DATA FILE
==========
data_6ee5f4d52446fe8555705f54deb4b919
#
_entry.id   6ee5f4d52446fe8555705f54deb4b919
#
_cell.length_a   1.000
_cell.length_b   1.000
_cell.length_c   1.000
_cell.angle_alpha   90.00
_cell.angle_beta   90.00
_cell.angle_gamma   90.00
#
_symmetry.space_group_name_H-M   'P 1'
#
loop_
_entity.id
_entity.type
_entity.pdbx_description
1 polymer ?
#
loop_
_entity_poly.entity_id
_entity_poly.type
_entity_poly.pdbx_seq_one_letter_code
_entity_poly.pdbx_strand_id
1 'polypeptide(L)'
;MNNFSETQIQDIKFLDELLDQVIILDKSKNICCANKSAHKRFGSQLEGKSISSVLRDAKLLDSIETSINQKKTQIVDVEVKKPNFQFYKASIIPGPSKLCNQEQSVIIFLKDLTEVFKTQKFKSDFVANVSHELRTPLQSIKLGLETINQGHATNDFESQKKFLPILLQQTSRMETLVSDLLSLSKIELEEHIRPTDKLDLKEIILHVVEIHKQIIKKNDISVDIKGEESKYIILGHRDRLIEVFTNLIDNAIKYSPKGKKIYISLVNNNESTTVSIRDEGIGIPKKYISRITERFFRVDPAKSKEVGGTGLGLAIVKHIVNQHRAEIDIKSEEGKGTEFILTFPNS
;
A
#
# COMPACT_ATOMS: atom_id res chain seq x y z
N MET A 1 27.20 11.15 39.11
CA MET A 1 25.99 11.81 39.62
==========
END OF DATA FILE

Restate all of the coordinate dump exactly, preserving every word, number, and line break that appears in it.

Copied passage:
data_6ee5f4d52446fe8555705f54deb4b919
#
_entry.id   6ee5f4d52446fe8555705f54deb4b919
#
_cell.length_a   1.000
_cell.length_b   1.000
_cell.length_c   1.000
_cell.angle_alpha   90.00
_cell.angle_beta   90.00
_cell.angle_gamma   90.00
#
_symmetry.space_group_name_H-M   'P 1'
#
loop_
_entity.id
_entity.type
_entity.pdbx_description
1 polymer ?
#
loop_
_entity_poly.entity_id
_entity_poly.type
_entity_poly.pdbx_seq_one_letter_code
_entity_poly.pdbx_strand_id
1 'polypeptide(L)'
;MNNFSETQIQDIKFLDELLDQVIILDKSKNICCANKSAHKRFGSQLEGKSISSVLRDAKLLDSIETSINQKKTQIVDVEVKKPNFQFYKASIIPGPSKLCNQEQSVIIFLKDLTEVFKTQKFKSDFVANVSHELRTPLQSIKLGLETINQGHATNDFESQKKFLPILLQQTSRMETLVSDLLSLSKIELEEHIRPTDKLDLKEIILHVVEIHKQIIKKNDISVDIKGEESKYIILGHRDRLIEVFTNLIDNAIKYSPKGKKIYISLVNNNESTTVSIRDEGIGIPKKYISRITERFFRVDPAKSKEVGGTGLGLAIVKHIVNQHRAEIDIKSEEGKGTEFILTFPNS
;
A
#
# COMPACT_ATOMS: atom_id res chain seq x y z
N MET A 1 27.20 11.15 39.11
CA MET A 1 25.99 11.81 39.62